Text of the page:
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Beautiful World, Where Are You review: Rooney lowers the temperature in novel of big ideas

Beautiful World, Where Are You’ by Sally Rooney, Faber & Faber


Sally Rooney

Sally Rooney

Sally Rooney

It isn’t a millennial love story. It’s two millennial love stories.

Alice, a writer, falls in love with Felix, who works in a warehouse. Meanwhile Eileen, a literary editor, falls for Simon, an older parliamentary adviser. The couples flirt. They sleep together. They have minor crises. They find out who they are.

Sally Rooney territory, obviously. But if the emotional temperature of Conversations with Friends and Normal People was medium-cool, in Beautiful World, Where Are You it tracks closer to zero, at least for the first three quarters of the book. (In the last quarter, things warm up emotionally and the book sort of collapses.)

The novel alternates between chapters composed in a chilly third-person objective mode and chapter-length emails between Alice and Eileen, who became intimate friends in college and who are doing their best to carry that intimacy into their uncertain late 20s.

The third-person chapters subject the characters’ fortunes to a deadpan gaze. The emails — by far the best bits of the book — allow Alice and Eileen to talk about ideas.

What does it mean to believe in God? Is our civilisation about to collapse? What is sex for? Has the literary novel become irrelevant?

To Sally Rooney’s enormous credit, she has not bothered to pretend that she is not Sally Rooney, or that her third novel is not Sally Rooney’s Third Novel. Rooney, famously, is a Marxist. Appropriately, therefore, Beautiful World, Where Are You exists in a dialectical relationship to Rooney’s first two books.

Alice and Felix recapitulate Marianne and Connell from Normal People (class difference; emotional misunderstandings). Eileen and Simon recapitulate Frances and Nick from Conversations with Friends (age difference; emotional misunderstandings).

But the low-temperature prose and the resolutely limited point of view are designed to frustrate the sort of easy identification with character that the earlier novels invited.

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Even more to the point, Alice has published two gigantically successful novels about relationships while still in her twenties, and has found herself (as she puts it) “a widely despised celebrity novelist”.

Alice’s success has alienated her not just from Eileen, but from life itself. When the novel begins, she has escaped, alone, to a house in a Mayo village (this is where she meets Felix).

To Eileen, she writes: “I can’t believe I have to tolerate these things — having articles written about me, and seeing my photograph on the internet, and reading comments about myself.” Her own fame, she suggests, is a symptom of a “disfiguring social disease”.

Interestingly, the novel doesn’t really reconcile Alice to her celebrity. At the end, she is still complaining to Eileen about the online response to her public image. Her complaints about her success are, of course, simultaneously an accurate perception of reality and the sort of thing a depressed person might harp on about — just as, when she pops to convenience shop for lunch, she cannot help but think about the exploited workers whose labour stocks the shelves.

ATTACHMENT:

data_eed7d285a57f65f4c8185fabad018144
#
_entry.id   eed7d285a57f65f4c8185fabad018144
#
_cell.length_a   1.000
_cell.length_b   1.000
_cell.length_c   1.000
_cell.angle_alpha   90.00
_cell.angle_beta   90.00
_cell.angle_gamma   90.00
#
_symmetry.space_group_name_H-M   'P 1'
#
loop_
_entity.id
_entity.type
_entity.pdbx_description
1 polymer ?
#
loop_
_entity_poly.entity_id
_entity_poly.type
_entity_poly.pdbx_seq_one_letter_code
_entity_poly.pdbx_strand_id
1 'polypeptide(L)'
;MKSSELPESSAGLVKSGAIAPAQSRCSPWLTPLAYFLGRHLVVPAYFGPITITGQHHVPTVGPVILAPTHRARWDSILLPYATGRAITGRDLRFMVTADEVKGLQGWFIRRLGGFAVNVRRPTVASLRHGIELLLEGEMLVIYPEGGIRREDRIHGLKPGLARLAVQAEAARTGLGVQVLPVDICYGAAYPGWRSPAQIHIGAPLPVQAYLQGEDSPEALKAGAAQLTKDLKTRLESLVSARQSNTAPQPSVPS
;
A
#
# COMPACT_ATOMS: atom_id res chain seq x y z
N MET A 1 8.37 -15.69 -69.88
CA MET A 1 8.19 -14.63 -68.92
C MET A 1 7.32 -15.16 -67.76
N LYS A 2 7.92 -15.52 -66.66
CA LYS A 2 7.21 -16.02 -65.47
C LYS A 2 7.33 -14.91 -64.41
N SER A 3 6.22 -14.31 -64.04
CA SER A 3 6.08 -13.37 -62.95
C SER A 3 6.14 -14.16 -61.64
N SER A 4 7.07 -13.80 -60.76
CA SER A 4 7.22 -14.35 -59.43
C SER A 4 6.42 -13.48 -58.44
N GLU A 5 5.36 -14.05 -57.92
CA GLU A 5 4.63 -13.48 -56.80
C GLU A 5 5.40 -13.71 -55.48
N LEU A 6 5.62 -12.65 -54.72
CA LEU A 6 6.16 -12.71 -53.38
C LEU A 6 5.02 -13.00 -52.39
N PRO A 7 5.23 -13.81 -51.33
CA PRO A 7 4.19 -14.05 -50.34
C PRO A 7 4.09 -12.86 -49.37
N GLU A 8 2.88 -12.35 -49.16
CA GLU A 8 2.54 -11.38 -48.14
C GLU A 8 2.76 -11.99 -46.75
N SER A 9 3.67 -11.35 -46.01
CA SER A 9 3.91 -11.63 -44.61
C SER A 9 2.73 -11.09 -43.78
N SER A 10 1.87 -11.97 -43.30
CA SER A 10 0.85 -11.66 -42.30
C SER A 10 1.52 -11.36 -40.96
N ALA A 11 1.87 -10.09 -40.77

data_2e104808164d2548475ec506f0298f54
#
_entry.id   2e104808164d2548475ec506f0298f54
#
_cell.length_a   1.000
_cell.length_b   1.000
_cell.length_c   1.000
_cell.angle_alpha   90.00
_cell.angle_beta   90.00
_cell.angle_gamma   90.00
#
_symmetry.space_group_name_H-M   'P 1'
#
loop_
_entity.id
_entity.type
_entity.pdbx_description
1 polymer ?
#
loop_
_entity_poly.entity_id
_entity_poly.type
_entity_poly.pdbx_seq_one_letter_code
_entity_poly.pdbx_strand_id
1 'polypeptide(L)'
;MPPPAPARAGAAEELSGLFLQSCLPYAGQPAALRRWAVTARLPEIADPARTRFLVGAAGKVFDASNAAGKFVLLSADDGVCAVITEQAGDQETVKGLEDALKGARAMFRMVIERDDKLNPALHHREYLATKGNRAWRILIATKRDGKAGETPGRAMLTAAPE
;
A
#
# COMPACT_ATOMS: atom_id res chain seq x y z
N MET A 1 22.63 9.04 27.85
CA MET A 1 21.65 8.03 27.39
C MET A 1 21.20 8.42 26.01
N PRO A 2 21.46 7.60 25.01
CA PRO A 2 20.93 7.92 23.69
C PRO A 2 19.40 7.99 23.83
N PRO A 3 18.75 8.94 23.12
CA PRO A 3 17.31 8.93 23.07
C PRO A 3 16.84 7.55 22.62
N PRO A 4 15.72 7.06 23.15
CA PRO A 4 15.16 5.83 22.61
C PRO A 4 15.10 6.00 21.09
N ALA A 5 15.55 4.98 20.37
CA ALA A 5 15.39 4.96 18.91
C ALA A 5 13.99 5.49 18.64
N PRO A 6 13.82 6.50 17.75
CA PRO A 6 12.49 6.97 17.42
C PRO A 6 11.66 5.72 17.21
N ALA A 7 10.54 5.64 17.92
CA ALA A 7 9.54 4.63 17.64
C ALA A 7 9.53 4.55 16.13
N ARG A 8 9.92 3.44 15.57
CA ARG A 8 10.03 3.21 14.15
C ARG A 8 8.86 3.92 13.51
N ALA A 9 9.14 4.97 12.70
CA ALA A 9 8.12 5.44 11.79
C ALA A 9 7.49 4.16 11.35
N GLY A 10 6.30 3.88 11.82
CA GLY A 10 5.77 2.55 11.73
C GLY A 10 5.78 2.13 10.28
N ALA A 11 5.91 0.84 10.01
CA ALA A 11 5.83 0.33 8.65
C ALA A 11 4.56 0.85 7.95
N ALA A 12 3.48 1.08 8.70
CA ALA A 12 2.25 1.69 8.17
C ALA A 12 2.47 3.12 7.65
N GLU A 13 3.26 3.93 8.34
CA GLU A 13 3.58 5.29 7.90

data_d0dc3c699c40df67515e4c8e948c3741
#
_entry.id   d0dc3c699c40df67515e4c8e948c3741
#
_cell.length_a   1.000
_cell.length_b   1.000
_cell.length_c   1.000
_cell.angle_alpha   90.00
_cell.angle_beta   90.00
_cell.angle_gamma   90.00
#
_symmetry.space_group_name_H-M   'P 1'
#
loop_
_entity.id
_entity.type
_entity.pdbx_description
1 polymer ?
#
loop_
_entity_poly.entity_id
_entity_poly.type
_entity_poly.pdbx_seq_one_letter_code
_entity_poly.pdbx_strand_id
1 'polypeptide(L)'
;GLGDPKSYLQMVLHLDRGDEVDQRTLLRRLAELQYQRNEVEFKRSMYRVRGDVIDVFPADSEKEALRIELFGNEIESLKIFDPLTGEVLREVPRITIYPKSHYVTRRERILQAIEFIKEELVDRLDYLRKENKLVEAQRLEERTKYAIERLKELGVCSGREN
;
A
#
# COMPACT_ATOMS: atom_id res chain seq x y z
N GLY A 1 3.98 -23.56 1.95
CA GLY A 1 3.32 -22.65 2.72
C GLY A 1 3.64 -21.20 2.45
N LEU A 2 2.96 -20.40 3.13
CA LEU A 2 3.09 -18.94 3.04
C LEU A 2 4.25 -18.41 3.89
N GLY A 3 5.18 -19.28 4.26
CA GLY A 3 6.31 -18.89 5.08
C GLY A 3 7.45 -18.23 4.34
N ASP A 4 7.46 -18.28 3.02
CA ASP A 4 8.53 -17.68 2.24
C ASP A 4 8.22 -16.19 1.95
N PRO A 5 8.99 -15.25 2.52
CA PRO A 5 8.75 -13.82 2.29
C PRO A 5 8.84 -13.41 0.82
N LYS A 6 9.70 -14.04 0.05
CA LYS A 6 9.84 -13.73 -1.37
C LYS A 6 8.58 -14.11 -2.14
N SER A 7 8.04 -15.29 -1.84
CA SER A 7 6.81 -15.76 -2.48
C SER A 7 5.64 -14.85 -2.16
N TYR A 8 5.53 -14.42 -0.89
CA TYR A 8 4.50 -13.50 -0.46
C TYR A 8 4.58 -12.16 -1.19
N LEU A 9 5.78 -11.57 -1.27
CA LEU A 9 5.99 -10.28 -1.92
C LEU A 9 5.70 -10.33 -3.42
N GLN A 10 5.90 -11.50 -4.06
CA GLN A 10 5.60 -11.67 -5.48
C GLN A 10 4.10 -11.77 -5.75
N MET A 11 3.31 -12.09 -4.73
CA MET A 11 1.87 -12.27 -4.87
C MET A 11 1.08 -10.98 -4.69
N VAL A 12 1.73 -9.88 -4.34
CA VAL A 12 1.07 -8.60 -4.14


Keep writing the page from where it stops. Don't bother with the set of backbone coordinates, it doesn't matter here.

It’s probably cavilling to point out that the novel states its Big Themes (climate change, civilisational collapse, inequality, the possibility of religious belief) but doesn’t really dramatise them.

Alice and Eileen — privileged, profoundly intelligent — discuss these concepts eloquently. But the ideas they discuss don’t especially impinge on the book’s central drama, which is about (that ancient theme) the relationship between self-knowledge and love.

There is a fascinating undercurrent of hostility towards the reader. This novel wants both to satisfy and to alienate its audience: both to scare off the plain folk who wept over Connell and Marianne and to create equally vivid characters in the frame of an equally moving love story.

Among the topics debated by Alice and Eileen is the worth of literary fiction. “Who can care,” Alice asks, “what happens to the novel’s protagonists, when it’s happening in the context of an increasingly fast, increasingly brutal exploitation of a majority of the human species? […] My own work is, it goes without saying, the worst culprit in this regard.”

Alice’s argument might make us feel abashed for reading a novel about privileged young women falling in love. Or perhaps we might wonder why, if this is a genuine concern of Rooney’s (as opposed simply to the voice of Alice’s depression), no one in the novel changes their life in response to this brutal exploitation.

Rooney’s characters enjoy their privilege anxiously, but they do not reject it or seek to change the world. They have their cake and eat it.

Sometimes you find yourself wondering if this is also what Rooney is attempting. She wants to write a successful novel that declares novels irrelevant.

It’s a tricky path to travel. But Rooney is gifted in many ways. She shouldn’t be underestimated.

What’s good about this novel? Many things. Alice and Eileen are convincingly real. Rooney writes about sex superbly well. The book is full of interesting ideas. Its various unreconciled elements (the soapy ending; the fact that Felix and Simon are wish-fulfilment figures rather than believable characters), jostle fascinatingly alongside the richness of its ideas, the stray pleasures of its prose and the complexities of its ambition.

The faults of gifted writers are often more instructive than the competencies of bad ones. Accordingly, Beautiful World, Where Are You is not just worth reading. It’s worth thinking about.

Kevin Power’s novel White City is published by Scribner UK

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